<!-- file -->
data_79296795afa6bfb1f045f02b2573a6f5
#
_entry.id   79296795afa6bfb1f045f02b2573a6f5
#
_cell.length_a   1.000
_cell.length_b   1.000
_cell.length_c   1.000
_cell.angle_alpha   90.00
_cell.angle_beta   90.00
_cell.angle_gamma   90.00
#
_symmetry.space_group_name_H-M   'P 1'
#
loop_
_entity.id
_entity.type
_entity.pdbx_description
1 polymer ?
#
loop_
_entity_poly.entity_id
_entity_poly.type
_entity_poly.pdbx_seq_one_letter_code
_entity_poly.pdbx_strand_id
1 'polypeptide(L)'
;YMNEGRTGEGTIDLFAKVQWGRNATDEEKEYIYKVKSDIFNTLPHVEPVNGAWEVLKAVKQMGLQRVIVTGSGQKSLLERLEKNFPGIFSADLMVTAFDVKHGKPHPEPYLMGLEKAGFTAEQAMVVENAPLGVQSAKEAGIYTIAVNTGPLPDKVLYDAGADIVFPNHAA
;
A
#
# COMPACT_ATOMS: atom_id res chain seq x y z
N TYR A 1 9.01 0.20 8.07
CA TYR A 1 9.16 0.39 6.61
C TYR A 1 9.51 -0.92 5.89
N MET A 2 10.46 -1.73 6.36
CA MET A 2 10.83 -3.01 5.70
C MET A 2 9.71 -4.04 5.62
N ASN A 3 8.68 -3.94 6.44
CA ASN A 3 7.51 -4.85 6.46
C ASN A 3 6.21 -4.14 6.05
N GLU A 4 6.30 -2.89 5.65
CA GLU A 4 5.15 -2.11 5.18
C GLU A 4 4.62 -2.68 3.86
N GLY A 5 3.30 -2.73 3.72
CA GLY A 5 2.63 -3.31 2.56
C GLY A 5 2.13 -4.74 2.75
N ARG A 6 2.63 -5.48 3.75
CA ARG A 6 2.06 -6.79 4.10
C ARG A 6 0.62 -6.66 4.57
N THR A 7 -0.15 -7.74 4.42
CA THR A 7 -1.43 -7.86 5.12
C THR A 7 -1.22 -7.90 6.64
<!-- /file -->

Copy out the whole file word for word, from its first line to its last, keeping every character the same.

data_79296795afa6bfb1f045f02b2573a6f5
#
_entry.id   79296795afa6bfb1f045f02b2573a6f5
#
_cell.length_a   1.000
_cell.length_b   1.000
_cell.length_c   1.000
_cell.angle_alpha   90.00
_cell.angle_beta   90.00
_cell.angle_gamma   90.00
#
_symmetry.space_group_name_H-M   'P 1'
#
loop_
_entity.id
_entity.type
_entity.pdbx_description
1 polymer ?
#
loop_
_entity_poly.entity_id
_entity_poly.type
_entity_poly.pdbx_seq_one_letter_code
_entity_poly.pdbx_strand_id
1 'polypeptide(L)'
;YMNEGRTGEGTIDLFAKVQWGRNATDEEKEYIYKVKSDIFNTLPHVEPVNGAWEVLKAVKQMGLQRVIVTGSGQKSLLERLEKNFPGIFSADLMVTAFDVKHGKPHPEPYLMGLEKAGFTAEQAMVVENAPLGVQSAKEAGIYTIAVNTGPLPDKVLYDAGADIVFPNHAA
;
A
#
# COMPACT_ATOMS: atom_id res chain seq x y z
N TYR A 1 9.01 0.20 8.07
CA TYR A 1 9.16 0.39 6.61
C TYR A 1 9.51 -0.92 5.89
N MET A 2 10.46 -1.73 6.36
CA MET A 2 10.83 -3.01 5.70
C MET A 2 9.71 -4.04 5.62
N ASN A 3 8.68 -3.94 6.44
CA ASN A 3 7.51 -4.85 6.46
C ASN A 3 6.21 -4.14 6.05
N GLU A 4 6.30 -2.89 5.65
CA GLU A 4 5.15 -2.11 5.18
C GLU A 4 4.62 -2.68 3.86
N GLY A 5 3.30 -2.73 3.72
CA GLY A 5 2.63 -3.31 2.56
C GLY A 5 2.13 -4.74 2.75
N ARG A 6 2.63 -5.48 3.75
CA ARG A 6 2.06 -6.79 4.10
C ARG A 6 0.62 -6.66 4.57
N THR A 7 -0.15 -7.74 4.42
CA THR A 7 -1.43 -7.86 5.12
C THR A 7 -1.22 -7.90 6.64